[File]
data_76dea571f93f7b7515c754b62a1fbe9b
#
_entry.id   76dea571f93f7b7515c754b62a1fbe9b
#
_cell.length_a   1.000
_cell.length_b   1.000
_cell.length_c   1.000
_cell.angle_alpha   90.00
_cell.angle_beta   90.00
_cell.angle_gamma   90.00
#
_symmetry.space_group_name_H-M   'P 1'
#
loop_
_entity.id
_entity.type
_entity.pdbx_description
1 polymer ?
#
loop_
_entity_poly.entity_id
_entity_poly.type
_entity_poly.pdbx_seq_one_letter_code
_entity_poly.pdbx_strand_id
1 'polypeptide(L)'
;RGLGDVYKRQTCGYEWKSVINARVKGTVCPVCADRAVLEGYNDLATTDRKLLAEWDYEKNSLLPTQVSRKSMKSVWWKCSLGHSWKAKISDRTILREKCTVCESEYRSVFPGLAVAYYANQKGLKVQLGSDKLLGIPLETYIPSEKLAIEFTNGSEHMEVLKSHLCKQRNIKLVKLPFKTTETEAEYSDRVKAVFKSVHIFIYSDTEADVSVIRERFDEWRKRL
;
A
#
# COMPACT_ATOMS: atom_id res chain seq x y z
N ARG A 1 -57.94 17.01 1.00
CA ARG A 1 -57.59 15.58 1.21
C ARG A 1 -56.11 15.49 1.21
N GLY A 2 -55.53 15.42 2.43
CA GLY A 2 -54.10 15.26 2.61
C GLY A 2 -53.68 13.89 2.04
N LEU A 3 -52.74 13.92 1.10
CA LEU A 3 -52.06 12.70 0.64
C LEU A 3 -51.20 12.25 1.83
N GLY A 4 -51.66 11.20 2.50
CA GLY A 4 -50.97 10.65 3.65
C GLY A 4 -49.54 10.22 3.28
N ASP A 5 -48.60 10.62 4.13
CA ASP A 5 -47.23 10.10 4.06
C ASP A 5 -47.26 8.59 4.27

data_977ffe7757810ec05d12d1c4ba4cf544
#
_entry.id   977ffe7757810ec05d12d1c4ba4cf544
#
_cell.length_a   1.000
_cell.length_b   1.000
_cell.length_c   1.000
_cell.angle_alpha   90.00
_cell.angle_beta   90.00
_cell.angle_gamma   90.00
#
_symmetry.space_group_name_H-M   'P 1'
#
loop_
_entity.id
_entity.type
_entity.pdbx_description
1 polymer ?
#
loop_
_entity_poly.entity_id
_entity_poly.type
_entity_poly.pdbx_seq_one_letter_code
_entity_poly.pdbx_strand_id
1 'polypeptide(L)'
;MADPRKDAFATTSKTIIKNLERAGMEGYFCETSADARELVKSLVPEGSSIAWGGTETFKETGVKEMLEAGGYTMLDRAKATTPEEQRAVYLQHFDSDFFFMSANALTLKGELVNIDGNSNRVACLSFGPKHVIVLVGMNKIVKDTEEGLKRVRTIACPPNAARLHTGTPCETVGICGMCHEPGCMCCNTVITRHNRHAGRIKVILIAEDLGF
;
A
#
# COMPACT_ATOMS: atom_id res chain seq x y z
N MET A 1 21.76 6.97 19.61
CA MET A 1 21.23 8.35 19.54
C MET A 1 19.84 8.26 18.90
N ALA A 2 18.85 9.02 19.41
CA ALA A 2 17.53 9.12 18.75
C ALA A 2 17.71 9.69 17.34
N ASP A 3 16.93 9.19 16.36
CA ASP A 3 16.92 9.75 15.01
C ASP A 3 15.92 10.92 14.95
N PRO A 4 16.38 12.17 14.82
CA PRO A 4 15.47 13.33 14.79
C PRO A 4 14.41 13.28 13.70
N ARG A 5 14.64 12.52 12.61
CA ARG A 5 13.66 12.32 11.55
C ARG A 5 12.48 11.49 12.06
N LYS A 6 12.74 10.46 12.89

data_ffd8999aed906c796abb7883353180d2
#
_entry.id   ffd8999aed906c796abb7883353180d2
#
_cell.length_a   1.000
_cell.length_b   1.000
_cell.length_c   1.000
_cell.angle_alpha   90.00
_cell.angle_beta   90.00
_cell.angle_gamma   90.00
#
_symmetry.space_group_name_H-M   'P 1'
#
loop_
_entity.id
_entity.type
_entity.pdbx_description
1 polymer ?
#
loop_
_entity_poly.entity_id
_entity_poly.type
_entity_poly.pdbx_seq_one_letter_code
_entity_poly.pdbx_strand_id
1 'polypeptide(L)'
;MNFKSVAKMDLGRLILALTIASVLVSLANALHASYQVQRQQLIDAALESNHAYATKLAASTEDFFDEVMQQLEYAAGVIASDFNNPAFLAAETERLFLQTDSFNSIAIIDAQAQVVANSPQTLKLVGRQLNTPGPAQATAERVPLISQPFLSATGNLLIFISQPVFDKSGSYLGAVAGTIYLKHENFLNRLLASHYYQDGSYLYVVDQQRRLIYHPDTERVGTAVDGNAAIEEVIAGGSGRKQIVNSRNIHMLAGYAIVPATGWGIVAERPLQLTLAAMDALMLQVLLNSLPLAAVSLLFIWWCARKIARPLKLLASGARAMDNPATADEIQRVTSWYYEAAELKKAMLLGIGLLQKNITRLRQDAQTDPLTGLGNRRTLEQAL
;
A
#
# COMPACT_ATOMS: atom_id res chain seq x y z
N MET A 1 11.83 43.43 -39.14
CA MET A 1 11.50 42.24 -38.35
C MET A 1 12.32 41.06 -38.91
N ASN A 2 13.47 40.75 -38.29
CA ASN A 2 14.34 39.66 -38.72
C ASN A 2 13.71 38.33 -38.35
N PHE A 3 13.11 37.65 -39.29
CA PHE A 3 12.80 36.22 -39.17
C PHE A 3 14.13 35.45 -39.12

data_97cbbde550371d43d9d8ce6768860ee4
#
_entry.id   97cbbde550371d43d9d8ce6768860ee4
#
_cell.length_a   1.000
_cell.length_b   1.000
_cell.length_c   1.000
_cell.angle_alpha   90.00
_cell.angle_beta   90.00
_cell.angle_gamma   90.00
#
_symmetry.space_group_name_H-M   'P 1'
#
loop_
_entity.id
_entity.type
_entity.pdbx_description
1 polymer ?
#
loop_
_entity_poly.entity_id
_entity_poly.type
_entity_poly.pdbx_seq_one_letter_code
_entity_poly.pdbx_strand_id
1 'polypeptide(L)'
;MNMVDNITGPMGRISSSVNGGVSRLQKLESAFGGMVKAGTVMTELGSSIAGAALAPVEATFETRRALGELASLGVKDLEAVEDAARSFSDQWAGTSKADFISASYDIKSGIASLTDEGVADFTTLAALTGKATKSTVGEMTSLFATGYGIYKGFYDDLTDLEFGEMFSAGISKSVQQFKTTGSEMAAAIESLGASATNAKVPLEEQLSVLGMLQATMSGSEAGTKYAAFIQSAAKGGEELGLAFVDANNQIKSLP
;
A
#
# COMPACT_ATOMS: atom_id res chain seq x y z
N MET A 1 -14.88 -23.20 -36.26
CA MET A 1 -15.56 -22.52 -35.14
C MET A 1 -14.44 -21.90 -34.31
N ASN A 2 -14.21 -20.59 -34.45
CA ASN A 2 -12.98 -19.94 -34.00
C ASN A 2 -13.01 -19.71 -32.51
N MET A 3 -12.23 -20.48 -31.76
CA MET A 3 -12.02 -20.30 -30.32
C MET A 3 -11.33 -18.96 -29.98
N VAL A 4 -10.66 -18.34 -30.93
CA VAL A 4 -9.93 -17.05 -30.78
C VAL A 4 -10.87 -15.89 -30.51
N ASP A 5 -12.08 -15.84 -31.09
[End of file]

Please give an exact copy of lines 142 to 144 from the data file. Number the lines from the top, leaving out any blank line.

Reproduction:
_symmetry.space_group_name_H-M   'P 1'
#
loop_